8.8/10
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She's young. She's in trouble. She's staring at the mirror looking for answers. But what she's about to find can change her life,

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She's young. She's in trouble. She's staring at the mirror looking for answers. But what she's about to find can change her life,

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12 August 2016 (USA)  »

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16:9 HD
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In October 2016, Sara Eustaquio, as director of 'Mirror', was recipient of the Jury Award at Mediterranean Film Festival, in Italy. See more »

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'Mirror' is the work of a pro
16 April 2017 | by See all my reviews

'Mirror' is a short film presenting diverse but antithetical emotions playing on a young girl who could be suffering from a functional interference. The conflicting, sporadic paroxysms of emotions are portrayed by Jaimie Marchuk very skillfully and naturally. The brief moments of realization between every little transitory expression are captured expertly in such short film. The principal idea of the story may have been intentionally left to interpretation to direct the attention of the audience to the profundity of the plight the girl is in. It is critical for a film of such short length to convey the subtlety to achieve the intended response.

The opposite setting of the bathroom renders the plot its significance without a trail of ambiguity. When Evelyn - the name of the protagonist could be assumed from the divulging element that appears in the end - stares into the mirror at her insensible reflection, a train of conflicting and uncontainable emotions speed through her mind not intercepting the normal flow of activity even in the abandonment of her mental faculties. The creativity in editing could be seen during the rapid switch between the girl's emotions which may seem to happen concurrently, one in reality and another in her muddled thoughts during the shower. It could also be esoteric when one interprets the quick successions to be a realization of what she has done to herself incorporated into the regret she is feeling, but as mentioned before, the plot is very intelligently left to a gamut of interpretations. However, the way she keeps thumping the bathroom wall could only be understood as her self-accusation for her actions leading her to the situation she was in, and her incapacity towards the same.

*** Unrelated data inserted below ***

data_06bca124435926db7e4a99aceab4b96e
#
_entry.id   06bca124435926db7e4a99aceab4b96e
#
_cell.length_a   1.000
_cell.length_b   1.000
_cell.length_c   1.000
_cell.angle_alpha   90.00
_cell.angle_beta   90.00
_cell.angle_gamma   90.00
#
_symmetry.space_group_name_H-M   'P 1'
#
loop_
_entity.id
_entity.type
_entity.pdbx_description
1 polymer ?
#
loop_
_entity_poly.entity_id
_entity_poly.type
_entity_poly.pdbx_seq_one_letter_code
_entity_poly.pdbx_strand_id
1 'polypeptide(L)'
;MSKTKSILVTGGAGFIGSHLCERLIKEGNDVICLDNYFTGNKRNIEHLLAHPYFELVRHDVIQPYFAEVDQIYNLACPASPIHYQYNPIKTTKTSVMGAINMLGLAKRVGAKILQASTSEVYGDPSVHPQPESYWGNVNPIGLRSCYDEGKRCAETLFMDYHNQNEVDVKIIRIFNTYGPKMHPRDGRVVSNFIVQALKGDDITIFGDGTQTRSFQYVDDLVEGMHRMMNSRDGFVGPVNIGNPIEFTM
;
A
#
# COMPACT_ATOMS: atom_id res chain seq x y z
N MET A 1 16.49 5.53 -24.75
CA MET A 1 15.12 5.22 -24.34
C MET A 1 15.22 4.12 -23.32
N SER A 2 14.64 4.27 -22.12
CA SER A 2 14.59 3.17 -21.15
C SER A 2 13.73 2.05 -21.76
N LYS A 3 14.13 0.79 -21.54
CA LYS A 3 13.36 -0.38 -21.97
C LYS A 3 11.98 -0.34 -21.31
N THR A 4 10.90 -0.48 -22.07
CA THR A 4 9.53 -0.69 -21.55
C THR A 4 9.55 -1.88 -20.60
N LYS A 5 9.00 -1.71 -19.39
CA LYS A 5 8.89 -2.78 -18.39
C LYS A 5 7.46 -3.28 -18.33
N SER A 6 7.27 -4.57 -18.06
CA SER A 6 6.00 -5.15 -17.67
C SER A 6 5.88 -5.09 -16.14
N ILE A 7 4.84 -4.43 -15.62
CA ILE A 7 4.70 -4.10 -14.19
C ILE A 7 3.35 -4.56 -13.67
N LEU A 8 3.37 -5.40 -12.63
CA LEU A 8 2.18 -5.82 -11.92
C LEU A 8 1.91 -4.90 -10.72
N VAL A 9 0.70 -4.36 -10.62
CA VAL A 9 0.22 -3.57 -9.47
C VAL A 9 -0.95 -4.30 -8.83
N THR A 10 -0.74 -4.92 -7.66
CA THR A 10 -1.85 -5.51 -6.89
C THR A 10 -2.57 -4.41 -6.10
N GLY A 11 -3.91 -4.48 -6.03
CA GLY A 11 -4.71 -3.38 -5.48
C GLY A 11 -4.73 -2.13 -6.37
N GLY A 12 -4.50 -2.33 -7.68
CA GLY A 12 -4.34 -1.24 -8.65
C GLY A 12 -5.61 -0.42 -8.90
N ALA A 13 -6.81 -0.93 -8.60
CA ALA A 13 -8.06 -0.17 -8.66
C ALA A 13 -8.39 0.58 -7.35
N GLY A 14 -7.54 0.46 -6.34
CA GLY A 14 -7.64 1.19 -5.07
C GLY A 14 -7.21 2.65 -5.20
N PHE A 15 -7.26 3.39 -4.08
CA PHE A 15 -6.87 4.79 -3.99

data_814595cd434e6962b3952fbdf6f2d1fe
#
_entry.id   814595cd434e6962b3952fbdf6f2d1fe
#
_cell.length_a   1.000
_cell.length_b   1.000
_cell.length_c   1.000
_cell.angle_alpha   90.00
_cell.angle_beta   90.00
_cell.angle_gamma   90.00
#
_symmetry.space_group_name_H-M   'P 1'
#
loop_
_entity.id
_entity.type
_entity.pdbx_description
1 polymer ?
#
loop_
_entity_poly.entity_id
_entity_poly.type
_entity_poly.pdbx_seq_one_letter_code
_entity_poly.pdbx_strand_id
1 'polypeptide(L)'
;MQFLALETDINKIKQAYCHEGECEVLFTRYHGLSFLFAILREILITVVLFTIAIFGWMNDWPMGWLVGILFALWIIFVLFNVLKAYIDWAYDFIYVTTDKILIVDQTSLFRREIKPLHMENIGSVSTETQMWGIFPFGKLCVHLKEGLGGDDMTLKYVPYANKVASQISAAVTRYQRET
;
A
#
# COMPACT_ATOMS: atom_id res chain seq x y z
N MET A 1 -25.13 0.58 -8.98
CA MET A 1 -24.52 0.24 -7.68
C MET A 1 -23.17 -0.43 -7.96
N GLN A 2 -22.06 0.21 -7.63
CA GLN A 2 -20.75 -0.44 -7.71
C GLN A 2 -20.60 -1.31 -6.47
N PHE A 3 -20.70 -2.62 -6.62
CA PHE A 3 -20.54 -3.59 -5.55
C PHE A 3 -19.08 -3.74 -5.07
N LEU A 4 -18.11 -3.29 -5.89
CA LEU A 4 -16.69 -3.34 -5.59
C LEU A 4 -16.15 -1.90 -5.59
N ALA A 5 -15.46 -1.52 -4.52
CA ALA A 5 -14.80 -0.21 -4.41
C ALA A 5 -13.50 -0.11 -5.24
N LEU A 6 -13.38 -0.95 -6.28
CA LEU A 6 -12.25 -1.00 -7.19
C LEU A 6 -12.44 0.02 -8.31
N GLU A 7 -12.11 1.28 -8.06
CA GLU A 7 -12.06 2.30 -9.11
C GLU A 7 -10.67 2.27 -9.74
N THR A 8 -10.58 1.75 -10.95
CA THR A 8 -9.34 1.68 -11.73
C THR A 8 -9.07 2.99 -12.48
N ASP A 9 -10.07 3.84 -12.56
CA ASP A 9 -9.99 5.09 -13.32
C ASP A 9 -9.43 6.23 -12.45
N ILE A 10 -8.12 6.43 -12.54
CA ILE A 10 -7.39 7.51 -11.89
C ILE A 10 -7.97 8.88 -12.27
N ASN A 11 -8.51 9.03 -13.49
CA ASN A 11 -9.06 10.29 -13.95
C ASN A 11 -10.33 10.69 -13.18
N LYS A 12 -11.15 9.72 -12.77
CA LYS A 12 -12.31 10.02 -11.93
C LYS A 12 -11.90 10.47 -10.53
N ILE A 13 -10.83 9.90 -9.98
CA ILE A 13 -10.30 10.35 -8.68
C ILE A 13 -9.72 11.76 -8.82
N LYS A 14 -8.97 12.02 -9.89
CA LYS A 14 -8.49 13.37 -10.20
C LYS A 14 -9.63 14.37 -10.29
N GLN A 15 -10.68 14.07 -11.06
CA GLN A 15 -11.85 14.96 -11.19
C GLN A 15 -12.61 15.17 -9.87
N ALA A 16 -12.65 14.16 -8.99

The handling of the camera is deciding in this genre, and in such confined environment to deliver the urgency, and to elicit the viewers' involvement, which is brilliantly done. The implementation of the objects coming into focus very slowly is really appreciable; it is the work of a pro. The director has a great confidence in the plot and her complete involvement, and belief in it rendered such artistic film. A shout-out to the sound department; it was of great influence to the plot and is in accordance with the gravity of the scene all the way.

When the girl comes out of the shower and seats herself on the toilet, the antithesis of the reality will be revealed in the mirror. It might be a deliberate attempt or could be a mistake in editing, but the character in the mirror is seen adjusting her hair, and out of the character. Again the incomplete disclosure of the prescription bottle could be an act of intention too. One will be expecting to see what she has been going through which led to such a climax, but the plot with no premise will leave no such trail.

The idea of 'Mirror' is very profound and the beauty of the film lies in it. The one important episode is what is to be presented and that was done with authority. An artist who could deliver such an amazing film with almost no dialogue and no established story in such short stretch is sure to go a long way in the art of storytelling. Kudos to the team.


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